In support of their view the High Court relied upon the judgment of this Court in Rameshwar Prasad and Ors. v. Shyam Beharilal Jagannath and Ors. : [1964]3SCR549 . That was a case in which nine persons instituted a suit for a decree in ejectment and for recovery of rent against two defendants and obtained a decree. In appeal the District Judge set aside the decree, against one of the defeudants. The plaintiffs filed a second appeal in the High Court and when the appeal was pending one of the plaintiffs (appellants in the High Court) died. No application for bringing his legal representatives on the record was made within the prescribed time. The respondents objected that the entire appeal had abated because the interest of the surviving appellants and of the deceased appellant was joint and indivisible and that in the event of the success of the appeal there would be two inconsistent and contradictory decrees. The surviving appellants claimed that the appeal was maintainable on the ground that without impleading the plaintiff who had died they could have appealed against, the entire decree in view of the provisions of Order 41 Rule 4 of the CPC', and on that account they were competent to continue the appeal, even after the death of one or the joint decree-holders and abatement of the appeal so far as he was concerned, and the Court had power to hear the appeal and to reverse or vary the whole decree. this Court held that the provisions of Order 41 Rule 4 of the CPC were not applicable, for the second appeal in the High Court was filed by all the plaintiffs jointly, and the surviving appellants could not be said to have filed the appeal as representing the deceased appellant. The Court further held that the appellate court had no power to proceed to hear the appeal and to reverse or vary the decree in favour of all the plaintiffs or defendants under Order 41 Rule 4 of the CPC, when the decree proceeded on a ground common to all the plaintiffs, or defendants, if all the plaintiffs or the defendants appealed from the decree and any of them died, and the appeal, abated in so far as he was concerned under Order 22 Rule 3, of the CPC. Rameshwar Prasad's case : [1964]3SCR549 is obviously distinguishable from the present case. In Rameshwar Prasad's case all the plaintiffs whose suit had been dismissed had filed an appeal and thereafter one of them died and his heirs were not brought on the record. In the present case there is an order against the decree-holders but all the decree-holders did not appeal: only one of them appealed and other two were joined as party respondents.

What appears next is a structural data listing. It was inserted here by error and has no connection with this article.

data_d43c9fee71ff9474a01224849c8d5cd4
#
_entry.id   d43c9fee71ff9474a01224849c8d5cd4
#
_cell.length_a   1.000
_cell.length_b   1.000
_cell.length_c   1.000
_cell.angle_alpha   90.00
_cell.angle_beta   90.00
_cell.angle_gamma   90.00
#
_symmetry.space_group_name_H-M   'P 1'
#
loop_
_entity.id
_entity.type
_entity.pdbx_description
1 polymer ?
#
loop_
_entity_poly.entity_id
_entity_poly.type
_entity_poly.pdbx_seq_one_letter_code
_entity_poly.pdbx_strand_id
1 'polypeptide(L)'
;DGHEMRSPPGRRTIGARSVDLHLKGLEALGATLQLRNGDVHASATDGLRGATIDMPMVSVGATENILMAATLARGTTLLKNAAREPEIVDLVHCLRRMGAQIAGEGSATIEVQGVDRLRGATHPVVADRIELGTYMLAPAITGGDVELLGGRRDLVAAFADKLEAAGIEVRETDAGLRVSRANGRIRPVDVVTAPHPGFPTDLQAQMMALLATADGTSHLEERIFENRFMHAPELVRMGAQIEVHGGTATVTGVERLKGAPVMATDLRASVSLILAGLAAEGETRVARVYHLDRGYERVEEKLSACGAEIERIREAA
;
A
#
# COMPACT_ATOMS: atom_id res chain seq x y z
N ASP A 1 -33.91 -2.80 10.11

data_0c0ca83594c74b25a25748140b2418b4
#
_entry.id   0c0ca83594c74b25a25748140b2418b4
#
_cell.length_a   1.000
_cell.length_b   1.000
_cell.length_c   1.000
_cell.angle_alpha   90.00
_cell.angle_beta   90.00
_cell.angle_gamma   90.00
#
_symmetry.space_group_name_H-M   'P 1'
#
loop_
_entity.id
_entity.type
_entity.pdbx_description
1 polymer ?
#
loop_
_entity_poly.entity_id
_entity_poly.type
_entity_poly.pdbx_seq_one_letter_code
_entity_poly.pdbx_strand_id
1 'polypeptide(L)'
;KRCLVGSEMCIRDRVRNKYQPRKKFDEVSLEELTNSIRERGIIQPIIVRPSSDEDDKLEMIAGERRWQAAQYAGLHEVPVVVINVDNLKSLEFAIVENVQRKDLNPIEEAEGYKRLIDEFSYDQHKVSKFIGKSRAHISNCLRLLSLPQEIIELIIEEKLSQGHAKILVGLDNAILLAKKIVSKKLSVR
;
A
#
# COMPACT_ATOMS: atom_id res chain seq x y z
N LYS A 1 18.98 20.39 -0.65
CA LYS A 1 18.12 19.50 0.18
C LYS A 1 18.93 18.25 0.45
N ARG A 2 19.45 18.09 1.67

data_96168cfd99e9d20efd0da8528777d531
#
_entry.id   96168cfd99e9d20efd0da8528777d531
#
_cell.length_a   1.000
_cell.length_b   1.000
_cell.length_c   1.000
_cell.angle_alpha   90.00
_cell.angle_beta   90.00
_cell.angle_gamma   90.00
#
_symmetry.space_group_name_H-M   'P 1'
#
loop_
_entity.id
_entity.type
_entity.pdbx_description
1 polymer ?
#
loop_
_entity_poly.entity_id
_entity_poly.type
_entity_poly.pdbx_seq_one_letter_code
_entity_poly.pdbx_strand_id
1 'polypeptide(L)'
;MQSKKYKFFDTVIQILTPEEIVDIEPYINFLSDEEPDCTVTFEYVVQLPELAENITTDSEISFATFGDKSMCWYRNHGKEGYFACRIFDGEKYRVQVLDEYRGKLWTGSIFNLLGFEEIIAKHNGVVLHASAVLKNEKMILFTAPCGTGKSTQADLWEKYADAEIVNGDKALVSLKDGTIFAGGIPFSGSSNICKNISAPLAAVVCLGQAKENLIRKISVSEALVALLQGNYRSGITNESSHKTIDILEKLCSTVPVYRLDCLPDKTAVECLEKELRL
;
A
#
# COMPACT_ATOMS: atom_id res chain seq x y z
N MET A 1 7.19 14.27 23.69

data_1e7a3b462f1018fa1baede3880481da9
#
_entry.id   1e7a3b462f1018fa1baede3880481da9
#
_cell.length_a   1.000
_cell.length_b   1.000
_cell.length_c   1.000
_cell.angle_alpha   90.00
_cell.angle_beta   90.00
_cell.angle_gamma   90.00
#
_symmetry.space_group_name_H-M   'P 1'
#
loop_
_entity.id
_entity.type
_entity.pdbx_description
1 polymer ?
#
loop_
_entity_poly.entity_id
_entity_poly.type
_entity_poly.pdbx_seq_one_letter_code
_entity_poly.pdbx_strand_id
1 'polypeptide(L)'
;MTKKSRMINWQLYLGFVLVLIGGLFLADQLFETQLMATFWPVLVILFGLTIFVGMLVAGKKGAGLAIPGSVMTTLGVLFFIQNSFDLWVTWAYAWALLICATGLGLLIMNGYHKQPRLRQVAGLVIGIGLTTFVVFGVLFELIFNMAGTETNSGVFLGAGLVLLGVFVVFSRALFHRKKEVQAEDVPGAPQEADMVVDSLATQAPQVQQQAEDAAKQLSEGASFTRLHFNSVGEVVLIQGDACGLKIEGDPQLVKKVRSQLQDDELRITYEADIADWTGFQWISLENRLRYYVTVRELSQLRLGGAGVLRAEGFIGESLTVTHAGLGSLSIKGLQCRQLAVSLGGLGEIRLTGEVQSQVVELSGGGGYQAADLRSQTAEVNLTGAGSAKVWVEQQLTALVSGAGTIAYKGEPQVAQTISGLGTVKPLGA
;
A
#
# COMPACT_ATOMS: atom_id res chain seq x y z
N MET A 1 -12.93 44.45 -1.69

4. In a later judgment of this Court in Ratan Lal Shah v. Firm Lalmandas Chhadammalal and Anr. : [1970]1SCR296 the plaintiffs obtained a joint decree against two persons-Ratan Lal and Mohan Singh. Against the decree Ratan Lal alone appealed to the High Court of Allahabad. Mohan Singh was impleaded as a party-respondent to the appeal. Notice of appeal sent to Mohan Singh was returned unserved, and no steps were taken to serve him with notice of the appeal. The High Court dismissed the appeal holding that there was a joint decree against Ratan Lal and Mohan Singh in a suit founded on a joint cause of action and the decree against Mohan Singh had become final. The appellant could not, on that account claim to be heard in his appeal: if he was heard and his claim was upheld. The High Court observed that there would be two conflicting decisions between the same parties and in the same suit based on the same cause of action. this Court set aside the judgment of the High Court observing that even though Mohan Singh was not served with notice of appeal, the appeal filed by Ratan Lal was maintainable, in view of the provisions of Order 41 Rule 4 CPC. In Ratan Lal Shah's case : [1970]1SCR296 this Court allowed the appeal to be prosecuted, even though one of the joint decree-holders impleaded as a party-respondent had not been served with the notice of appeal. In the present case one of the respondents had died and his heirs have not been brought on the record. No distinction in principle may be made between Ratan Lal Shah's case : [1970]1SCR296 and the present case. Competence of the appellate court to pass a decree appropriate to the nature of the dispute in an appeal filed by one of several persons against whom a decree is made on a ground which is common to him and others is not lost merely because of the persons who was jointly interested in the claim has been made a party-respondent and on his death his heirs have not been brought on the record. Power of the appellate court under Order 41 Rule 4 to vary or modify the decree of a Subordinate Court arises when one of the persons out of many against whom a decree or an order had been made on a ground which was common to him and others has appealed. That power may be exercised when other persons who were parties to the proceeding before the subordinate court and against whom a decree proceeded on a ground which was common to the appellant and to those other persons are either not impleaded as parties to the appeal or are impleaded as respondents. The view taken by the High Court cannot therefore be sustained.

5. Even on the alternative ground that Mahabir Prasad being one of the heirs of Saroj Devi there can be no abatement merely because no formal application for showing Mahabir Prasad as an heir and legal representative of Saroj Devi was made. Where in a proceeding a party dies and one of the legal representatives is already on the record in another capacity, it is only necessary that he should be described by an appropriate application made in that behalf that he is also on the record, as an heir and legal representative. Even if there are other heirs and legal representatives and no application for impleading them is made within the period of limitation prescribed by the Limitation Act the proceeding will not abate. On that ground also the order passed by the High Court cannot be sustained.

6. The appeal is allowed and the proceeding remanded to the High Court to be dealt with and disposed of according to law. Defendants will pay the costs of this appeal. Costs in the High Court will be the costs in the appeal.